Efficiency Losses from Tax Distortions vs. Government Control
11 Pages Posted: 25 Apr 1999
Date Written: June 1998
Why has the rapid privatization of firms in Eastern Europe and the former Soviet Union not brought dramatically higher performance as expected? If private ownership were so clearly dominant, why has state control of enterprises been such a common phenomenon historically, even in many Western countries? In this paper, we argue that with private ownership, any price distortions (whether from high tax rates or explicit price controls) generate efficiency losses roughly proportional to the square of the implicit tax rate. In contrast, the efficiency loss under state ownership should be largely independent of these implicit tax rates. Therefore, the efficiency loss from state ownership can be less than that from private ownership when price distortions become large enough. Historically, there does seem to have been a close association between state ownership and high tax rates. For good reasons, privatization is normally associated with sharp drops in tax and nontax distortions. When privatization occurs without a substantial reduction in tax rates, as in Russia, efficiency costs from the high tax rates have been obvious, raising questions about the internal consistency of this set of policies.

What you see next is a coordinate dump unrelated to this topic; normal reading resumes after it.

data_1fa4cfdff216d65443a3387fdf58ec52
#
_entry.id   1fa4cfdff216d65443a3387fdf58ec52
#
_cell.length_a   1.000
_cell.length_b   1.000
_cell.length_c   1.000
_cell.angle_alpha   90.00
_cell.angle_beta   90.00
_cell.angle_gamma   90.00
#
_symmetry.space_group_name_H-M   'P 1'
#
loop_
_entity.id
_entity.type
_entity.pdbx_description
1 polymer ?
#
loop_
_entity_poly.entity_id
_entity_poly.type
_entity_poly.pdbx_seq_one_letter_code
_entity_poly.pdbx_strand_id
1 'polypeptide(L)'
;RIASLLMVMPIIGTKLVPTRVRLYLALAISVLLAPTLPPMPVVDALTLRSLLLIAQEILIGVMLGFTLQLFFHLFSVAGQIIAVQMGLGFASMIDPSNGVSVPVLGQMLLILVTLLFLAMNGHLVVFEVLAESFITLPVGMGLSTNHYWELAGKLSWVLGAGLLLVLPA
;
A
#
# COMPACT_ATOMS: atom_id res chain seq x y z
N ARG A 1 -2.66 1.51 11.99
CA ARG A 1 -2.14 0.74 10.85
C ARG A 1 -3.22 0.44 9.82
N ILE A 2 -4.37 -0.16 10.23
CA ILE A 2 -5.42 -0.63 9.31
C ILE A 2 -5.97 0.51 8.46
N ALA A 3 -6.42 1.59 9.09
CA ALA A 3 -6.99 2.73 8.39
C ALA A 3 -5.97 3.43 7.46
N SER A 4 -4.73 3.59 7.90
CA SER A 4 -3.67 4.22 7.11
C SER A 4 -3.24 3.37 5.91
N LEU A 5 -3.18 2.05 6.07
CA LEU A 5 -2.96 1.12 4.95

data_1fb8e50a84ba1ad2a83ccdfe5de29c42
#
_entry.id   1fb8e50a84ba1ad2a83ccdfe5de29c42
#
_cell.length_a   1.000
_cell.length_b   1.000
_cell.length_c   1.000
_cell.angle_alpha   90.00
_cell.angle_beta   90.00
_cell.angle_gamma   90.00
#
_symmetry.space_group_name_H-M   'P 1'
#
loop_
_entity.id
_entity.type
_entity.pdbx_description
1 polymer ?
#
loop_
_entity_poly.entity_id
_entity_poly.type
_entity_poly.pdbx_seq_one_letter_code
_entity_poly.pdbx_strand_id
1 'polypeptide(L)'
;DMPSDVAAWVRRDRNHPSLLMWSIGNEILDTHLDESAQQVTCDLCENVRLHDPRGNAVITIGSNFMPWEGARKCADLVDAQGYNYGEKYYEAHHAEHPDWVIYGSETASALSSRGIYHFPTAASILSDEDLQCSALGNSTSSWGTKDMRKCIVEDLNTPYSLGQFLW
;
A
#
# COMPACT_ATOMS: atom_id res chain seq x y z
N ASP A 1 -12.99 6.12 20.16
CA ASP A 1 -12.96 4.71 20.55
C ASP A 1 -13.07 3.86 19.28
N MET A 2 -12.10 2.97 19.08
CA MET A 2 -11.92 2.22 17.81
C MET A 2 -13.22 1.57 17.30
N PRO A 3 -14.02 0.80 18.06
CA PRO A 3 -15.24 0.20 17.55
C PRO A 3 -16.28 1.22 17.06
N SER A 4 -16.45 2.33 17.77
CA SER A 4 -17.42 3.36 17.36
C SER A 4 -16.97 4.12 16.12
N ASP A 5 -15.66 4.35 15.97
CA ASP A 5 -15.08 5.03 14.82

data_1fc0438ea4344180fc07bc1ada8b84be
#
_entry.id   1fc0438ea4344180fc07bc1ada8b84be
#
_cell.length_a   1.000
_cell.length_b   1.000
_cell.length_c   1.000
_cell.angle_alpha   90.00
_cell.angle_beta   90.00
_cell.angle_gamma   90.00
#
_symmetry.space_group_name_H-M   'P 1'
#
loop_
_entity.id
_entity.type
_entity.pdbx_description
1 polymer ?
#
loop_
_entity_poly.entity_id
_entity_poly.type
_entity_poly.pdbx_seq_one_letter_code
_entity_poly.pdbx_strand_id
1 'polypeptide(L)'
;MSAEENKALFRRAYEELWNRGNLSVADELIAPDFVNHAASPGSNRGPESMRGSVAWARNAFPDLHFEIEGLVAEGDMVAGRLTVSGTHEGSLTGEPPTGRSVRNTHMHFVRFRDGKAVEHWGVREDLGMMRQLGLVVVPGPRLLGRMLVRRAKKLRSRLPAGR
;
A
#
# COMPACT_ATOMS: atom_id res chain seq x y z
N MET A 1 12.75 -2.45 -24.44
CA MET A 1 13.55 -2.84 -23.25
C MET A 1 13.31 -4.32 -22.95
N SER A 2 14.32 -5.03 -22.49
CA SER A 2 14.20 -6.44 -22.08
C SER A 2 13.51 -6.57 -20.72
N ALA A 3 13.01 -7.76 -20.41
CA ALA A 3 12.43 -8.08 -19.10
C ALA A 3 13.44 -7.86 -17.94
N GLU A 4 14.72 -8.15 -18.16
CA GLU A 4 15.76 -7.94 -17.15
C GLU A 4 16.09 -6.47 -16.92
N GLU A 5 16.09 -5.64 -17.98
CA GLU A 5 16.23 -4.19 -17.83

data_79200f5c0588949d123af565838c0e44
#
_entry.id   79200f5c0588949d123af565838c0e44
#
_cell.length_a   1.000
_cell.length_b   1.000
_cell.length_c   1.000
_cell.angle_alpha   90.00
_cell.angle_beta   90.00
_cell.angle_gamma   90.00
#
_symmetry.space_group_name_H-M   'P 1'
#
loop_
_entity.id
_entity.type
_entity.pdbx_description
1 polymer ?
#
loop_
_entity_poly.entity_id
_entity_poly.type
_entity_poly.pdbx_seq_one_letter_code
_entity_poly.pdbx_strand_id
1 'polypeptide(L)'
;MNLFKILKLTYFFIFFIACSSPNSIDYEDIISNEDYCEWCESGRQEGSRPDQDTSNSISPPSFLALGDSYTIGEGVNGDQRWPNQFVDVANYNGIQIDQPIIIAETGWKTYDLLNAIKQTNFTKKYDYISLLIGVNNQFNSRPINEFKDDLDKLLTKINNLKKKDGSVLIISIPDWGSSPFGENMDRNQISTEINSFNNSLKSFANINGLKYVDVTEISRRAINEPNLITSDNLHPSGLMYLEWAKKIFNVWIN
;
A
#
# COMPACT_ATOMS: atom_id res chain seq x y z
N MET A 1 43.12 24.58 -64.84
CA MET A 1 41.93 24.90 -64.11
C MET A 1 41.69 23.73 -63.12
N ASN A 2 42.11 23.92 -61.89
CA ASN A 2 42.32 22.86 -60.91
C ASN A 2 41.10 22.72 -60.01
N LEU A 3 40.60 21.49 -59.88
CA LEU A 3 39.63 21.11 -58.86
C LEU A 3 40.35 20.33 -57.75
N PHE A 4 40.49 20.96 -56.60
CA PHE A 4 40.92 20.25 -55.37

JEL Classification: H21, P21
Suggested Citation: Suggested Citation